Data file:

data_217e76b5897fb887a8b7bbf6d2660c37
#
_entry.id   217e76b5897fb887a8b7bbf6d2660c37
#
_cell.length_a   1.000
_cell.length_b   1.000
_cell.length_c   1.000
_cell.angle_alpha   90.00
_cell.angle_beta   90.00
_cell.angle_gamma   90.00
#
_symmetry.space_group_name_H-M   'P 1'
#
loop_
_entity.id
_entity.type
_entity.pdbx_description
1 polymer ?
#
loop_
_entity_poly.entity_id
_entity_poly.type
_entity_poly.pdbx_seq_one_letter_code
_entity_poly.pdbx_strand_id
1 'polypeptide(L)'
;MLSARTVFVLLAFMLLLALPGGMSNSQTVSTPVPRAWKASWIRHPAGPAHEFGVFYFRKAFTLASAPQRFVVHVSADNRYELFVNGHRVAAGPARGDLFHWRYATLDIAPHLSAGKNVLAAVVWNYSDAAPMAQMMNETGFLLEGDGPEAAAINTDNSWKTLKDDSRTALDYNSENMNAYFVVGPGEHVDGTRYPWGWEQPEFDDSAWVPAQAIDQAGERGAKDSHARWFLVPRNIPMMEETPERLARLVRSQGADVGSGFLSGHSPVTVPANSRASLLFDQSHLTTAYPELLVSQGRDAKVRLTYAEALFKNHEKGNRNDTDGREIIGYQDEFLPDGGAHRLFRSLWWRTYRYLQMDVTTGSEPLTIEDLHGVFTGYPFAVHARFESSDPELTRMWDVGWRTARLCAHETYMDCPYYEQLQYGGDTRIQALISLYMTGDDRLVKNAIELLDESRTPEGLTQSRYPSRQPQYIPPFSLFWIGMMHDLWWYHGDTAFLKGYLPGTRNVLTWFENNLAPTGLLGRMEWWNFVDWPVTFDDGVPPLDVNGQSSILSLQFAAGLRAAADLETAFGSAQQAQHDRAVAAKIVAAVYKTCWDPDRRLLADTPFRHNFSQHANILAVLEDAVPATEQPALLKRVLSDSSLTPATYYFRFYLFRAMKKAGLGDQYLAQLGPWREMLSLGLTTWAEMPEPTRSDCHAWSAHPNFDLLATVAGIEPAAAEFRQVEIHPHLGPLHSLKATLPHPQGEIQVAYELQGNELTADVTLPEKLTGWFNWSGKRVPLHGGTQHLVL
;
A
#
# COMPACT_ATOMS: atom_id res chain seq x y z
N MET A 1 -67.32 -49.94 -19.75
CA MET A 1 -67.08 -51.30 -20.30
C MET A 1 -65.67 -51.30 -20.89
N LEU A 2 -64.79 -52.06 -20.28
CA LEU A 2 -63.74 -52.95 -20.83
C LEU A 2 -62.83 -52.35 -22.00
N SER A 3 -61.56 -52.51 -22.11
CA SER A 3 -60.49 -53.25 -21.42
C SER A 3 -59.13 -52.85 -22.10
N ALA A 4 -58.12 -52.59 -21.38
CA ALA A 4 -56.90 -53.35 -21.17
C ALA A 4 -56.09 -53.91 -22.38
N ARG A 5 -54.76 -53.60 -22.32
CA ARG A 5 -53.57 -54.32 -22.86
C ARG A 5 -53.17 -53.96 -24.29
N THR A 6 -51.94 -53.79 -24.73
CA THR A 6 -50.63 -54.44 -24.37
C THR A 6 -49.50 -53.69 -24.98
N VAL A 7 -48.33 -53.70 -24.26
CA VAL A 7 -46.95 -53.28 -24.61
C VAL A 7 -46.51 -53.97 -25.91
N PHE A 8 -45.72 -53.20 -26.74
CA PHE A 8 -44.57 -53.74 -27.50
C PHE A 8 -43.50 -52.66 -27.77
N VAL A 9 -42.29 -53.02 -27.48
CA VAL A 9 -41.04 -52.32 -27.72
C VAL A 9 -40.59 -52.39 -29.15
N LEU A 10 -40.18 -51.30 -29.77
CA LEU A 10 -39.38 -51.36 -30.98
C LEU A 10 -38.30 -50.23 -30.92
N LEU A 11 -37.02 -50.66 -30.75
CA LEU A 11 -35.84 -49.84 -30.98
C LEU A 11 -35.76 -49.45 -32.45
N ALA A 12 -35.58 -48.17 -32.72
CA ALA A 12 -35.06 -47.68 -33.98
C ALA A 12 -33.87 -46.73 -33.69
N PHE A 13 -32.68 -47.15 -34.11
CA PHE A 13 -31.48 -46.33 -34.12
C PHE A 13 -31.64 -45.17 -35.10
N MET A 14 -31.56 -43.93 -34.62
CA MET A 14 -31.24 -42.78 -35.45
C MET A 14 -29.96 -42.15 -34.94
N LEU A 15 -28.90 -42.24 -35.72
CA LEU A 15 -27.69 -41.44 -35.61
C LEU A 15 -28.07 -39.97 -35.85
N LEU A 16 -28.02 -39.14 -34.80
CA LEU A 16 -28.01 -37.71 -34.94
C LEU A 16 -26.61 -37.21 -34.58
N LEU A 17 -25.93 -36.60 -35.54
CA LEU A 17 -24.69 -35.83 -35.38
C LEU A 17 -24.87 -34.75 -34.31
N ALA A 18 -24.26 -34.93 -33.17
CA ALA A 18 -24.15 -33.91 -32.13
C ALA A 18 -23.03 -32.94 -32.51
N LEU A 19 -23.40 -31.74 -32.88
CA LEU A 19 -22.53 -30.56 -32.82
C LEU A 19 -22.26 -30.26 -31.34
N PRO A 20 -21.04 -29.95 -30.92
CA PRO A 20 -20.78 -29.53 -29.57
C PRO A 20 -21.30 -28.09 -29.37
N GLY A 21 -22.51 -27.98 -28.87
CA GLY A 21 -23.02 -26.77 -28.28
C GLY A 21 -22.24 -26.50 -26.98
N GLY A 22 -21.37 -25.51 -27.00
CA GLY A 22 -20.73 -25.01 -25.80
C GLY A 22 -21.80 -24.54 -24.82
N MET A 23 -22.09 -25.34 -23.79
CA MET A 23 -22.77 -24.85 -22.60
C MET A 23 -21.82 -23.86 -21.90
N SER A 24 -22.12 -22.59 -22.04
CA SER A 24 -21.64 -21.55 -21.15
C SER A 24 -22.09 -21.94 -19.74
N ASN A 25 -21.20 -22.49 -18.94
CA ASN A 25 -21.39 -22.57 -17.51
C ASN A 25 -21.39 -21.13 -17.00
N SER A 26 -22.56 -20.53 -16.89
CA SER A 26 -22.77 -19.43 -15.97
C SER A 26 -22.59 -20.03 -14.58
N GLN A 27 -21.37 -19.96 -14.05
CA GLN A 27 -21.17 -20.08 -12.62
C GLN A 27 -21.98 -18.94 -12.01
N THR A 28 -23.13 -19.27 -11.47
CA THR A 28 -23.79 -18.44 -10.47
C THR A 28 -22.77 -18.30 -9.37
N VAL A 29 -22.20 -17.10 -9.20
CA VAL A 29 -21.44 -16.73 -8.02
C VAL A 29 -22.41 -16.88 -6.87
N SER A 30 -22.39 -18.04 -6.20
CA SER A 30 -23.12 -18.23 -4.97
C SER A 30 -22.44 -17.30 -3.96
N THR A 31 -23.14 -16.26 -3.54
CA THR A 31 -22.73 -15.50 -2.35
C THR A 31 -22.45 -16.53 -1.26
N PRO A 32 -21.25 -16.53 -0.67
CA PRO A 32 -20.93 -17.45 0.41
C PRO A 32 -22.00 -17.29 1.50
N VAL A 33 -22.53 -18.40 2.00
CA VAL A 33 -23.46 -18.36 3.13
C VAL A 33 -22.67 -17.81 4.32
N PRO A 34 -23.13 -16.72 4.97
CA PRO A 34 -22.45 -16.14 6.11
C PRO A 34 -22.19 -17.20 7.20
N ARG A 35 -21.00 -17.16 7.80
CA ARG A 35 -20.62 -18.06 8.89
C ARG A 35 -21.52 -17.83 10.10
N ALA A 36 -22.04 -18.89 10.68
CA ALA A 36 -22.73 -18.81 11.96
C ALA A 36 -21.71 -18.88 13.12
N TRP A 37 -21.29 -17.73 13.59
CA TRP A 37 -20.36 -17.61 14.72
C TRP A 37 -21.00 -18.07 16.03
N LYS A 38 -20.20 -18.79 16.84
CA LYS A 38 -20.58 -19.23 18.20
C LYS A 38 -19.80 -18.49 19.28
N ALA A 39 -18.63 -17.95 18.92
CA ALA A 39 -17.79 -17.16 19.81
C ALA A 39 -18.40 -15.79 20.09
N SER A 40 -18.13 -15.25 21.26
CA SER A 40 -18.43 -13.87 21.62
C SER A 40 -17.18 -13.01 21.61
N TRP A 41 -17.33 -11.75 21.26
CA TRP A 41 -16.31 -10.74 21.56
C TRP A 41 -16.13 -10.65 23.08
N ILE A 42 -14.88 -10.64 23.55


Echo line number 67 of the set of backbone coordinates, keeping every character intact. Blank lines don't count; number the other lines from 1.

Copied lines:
N PHE A 13 -32.68 -47.15 -34.11